Today in her guest post, Clare from The Vegetarian Experience examines whether the views of food bloggers and reviewers really matter to the food industry.
Our family eats out quite often so I regularly review restaurants on my blog. Unless specified in the review, I always pay for my meal. I am therefore giving the restaurant feedback on my experiences of their establishment as a customer, in terms of food, service, ambiance and other elements. Essentially, I am also providing them with free advertising by mentioning them on my blog, especially if the review is complementary. I always write my honest opinions about a restaurant in a fair and impartial way and I try to give constructive criticism if my experience wasn’t amazing.
When I review a restaurant, I use social media to let the owners or PRs know that I have eaten in their restaurant and have written a review of my experiences on my blog. Recently I reviewed a restaurant on my blog and sent it to the owners via social media. I have heard nothing from them in return, not even a “we read your review”. As a blogger and a paying guest, I take this to basically mean “we don’t care about your opinion and your feedback about our restaurant isn’t important”.
@Kateab says that “a business that ignores feedback is toeing a dangerous line”. She thinks that in order to succeed, businesses should have an ongoing dialogue with their customers.
So what is it that makes some restaurateurs think that customer feedback isn’t important?
Firstly, I know that not all restaurant owners think in this way. In fact, I know one UK restaurant brand who is currently asking bloggers to review their branches in order to improve the customer experience. This is great forward thinking on their part and shows that they are being customer focused.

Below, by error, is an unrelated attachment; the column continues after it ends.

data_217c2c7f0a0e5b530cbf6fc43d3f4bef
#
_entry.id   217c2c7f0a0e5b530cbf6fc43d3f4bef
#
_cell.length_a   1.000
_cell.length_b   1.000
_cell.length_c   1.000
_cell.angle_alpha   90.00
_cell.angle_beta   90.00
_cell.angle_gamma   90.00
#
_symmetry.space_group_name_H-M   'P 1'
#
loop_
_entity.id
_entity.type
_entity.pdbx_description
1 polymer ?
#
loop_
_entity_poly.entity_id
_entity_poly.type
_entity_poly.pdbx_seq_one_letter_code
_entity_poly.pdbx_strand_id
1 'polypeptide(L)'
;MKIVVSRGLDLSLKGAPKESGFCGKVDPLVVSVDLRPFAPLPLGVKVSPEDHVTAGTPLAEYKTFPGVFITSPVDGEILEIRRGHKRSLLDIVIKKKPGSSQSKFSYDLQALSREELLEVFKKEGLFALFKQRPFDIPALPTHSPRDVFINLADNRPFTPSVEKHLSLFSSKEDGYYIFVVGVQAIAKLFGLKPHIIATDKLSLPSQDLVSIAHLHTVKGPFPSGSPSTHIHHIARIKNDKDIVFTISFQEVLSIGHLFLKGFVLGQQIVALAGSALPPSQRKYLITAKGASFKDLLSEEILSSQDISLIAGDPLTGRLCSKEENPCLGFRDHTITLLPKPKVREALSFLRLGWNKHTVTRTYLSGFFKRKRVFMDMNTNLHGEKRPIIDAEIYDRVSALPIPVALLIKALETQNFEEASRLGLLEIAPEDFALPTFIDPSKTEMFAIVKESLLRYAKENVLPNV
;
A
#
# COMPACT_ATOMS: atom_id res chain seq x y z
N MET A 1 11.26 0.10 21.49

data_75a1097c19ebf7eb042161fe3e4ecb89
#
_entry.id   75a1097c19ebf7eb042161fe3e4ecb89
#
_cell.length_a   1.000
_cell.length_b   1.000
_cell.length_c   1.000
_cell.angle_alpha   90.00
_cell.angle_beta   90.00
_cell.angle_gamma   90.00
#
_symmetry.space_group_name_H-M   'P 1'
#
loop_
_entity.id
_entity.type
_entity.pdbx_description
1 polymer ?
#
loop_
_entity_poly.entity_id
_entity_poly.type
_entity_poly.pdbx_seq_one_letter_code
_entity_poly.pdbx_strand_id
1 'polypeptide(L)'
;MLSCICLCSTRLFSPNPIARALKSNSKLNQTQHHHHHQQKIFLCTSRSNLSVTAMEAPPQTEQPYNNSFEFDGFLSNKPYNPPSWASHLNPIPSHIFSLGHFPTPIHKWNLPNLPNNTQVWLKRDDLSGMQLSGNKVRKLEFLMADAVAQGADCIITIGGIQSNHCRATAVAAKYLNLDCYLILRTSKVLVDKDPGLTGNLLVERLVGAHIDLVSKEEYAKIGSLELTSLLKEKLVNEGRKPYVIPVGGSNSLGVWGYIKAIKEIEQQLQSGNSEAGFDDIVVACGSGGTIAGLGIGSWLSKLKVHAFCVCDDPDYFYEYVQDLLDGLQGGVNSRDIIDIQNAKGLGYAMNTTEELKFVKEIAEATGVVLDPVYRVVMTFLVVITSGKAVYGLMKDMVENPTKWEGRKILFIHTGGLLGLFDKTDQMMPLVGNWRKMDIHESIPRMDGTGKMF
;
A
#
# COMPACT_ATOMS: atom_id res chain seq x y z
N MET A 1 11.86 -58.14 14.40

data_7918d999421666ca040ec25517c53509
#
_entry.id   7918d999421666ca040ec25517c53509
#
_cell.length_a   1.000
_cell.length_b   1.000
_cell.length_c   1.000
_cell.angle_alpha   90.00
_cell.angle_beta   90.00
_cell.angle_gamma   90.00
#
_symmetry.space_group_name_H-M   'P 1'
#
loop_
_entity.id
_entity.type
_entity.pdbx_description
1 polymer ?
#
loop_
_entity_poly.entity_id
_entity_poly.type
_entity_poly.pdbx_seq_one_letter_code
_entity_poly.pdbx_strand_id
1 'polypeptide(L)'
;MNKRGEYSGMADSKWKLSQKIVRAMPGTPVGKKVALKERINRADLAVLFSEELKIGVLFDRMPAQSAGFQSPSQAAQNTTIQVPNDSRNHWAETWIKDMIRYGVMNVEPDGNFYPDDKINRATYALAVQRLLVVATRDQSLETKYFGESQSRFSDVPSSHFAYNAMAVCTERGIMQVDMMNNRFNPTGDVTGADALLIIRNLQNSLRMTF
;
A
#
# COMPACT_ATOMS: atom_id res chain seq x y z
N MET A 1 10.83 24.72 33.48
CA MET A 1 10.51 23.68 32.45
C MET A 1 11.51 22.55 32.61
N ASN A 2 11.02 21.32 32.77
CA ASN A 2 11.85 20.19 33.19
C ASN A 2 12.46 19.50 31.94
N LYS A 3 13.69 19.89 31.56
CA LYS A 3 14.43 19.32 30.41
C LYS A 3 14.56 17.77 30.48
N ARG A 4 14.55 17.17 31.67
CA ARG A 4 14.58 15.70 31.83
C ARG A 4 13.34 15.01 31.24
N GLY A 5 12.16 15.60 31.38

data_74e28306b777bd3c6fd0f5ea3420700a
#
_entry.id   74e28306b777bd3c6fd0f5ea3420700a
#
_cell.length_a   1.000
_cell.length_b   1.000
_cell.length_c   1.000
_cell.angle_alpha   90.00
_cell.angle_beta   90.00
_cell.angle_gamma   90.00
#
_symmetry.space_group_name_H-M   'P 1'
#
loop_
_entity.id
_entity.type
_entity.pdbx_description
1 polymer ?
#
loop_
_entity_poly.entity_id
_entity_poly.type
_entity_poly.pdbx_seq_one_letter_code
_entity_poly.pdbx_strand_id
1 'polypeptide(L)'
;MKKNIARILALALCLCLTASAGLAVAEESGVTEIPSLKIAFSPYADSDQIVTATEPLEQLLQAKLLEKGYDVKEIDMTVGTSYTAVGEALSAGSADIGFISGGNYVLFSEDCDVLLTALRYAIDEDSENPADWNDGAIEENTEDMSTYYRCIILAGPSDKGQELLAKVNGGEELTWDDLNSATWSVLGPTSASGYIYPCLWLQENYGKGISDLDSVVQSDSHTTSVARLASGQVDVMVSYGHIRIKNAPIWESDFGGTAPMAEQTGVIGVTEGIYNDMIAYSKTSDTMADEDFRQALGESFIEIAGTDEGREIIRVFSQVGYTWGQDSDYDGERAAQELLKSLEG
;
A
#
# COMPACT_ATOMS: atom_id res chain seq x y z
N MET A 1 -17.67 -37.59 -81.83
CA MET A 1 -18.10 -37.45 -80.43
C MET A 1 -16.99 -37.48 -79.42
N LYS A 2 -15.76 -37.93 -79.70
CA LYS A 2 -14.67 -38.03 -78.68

However, many restaurants are not so open to food bloggers and reviewers. This week, I watched an episode of Kitchen Nightmares USA where British Chef Gordon Ramsay visits the Burger Kitchen in LA and tries to turn their restaurant around. The restaurant had received many negative reviews from bloggers and reviewers, all telling owner, Alan Saffron, that they had visited his restaurant and had a bad experience. He disbelieved their reviews. In the episode, Alan says of bloggers & reviewers “Every Yelper (reviewer) lies, they hurt and damage restaurants, they are deliberately attacking my restaurant”. Other restaurants like Rooz Coffee in Oakland, CA have started clearly displaying signs which state “No Yelper’s allowed”, inferring that they are not interested in the opinions of their customers. It would seem that the Yelp phenomenon is also alive and well in the UK, with people posting restaurant reviews on Yelp UK, in the same way that food bloggers are posting reviews on their own blogs.